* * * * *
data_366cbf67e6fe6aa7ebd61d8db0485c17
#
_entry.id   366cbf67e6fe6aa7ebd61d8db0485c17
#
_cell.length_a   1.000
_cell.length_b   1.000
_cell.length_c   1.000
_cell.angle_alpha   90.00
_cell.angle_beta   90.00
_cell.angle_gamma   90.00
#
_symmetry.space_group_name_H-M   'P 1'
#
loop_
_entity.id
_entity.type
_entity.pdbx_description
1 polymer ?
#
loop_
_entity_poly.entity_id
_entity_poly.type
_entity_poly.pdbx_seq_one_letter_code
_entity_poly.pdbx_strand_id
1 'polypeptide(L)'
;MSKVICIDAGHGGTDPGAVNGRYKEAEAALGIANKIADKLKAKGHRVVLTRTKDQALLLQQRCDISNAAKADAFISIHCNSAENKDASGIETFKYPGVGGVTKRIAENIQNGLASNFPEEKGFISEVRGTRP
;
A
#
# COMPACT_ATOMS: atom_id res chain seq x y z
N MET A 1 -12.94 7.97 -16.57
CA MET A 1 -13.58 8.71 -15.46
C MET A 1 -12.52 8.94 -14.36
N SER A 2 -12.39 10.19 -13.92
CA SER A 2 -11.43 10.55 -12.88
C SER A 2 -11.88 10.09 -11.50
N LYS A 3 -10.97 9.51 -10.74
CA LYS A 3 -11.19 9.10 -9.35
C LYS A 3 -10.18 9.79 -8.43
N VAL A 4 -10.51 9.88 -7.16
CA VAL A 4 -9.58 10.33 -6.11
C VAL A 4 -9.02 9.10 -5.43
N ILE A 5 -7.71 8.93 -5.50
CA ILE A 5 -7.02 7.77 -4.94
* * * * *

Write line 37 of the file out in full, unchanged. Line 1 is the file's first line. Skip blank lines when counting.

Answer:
N LYS A 3 -10.97 9.51 -10.74